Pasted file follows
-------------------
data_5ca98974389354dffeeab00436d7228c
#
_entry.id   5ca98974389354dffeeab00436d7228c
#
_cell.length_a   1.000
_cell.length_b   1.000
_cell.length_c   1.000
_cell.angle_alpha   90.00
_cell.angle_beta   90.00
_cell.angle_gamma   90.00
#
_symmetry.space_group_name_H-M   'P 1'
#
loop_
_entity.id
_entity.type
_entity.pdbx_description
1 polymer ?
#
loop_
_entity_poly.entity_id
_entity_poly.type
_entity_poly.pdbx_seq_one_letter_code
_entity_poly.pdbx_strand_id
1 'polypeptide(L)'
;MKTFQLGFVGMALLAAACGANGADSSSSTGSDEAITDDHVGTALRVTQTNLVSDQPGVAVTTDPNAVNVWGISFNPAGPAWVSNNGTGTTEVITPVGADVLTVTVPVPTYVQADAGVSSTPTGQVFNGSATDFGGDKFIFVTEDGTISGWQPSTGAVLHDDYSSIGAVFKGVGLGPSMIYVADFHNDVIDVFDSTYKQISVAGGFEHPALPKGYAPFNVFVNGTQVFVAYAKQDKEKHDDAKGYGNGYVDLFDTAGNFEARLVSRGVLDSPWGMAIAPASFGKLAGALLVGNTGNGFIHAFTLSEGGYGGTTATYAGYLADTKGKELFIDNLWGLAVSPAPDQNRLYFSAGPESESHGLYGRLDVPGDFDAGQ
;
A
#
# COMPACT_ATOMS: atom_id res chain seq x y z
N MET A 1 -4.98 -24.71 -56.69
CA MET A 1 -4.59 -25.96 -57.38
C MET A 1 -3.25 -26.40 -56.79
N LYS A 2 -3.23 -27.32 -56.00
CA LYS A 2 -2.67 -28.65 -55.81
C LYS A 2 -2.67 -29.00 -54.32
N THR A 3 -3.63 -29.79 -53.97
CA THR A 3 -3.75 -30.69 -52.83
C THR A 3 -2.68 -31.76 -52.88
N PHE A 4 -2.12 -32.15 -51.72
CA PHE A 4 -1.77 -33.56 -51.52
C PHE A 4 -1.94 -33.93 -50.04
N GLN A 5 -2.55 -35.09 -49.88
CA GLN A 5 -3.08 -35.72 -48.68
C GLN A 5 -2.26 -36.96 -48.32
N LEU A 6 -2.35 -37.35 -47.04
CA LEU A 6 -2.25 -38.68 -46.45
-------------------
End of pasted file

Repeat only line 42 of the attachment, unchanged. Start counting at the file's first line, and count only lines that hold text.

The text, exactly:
C PHE A 4 -1.94 -33.93 -50.04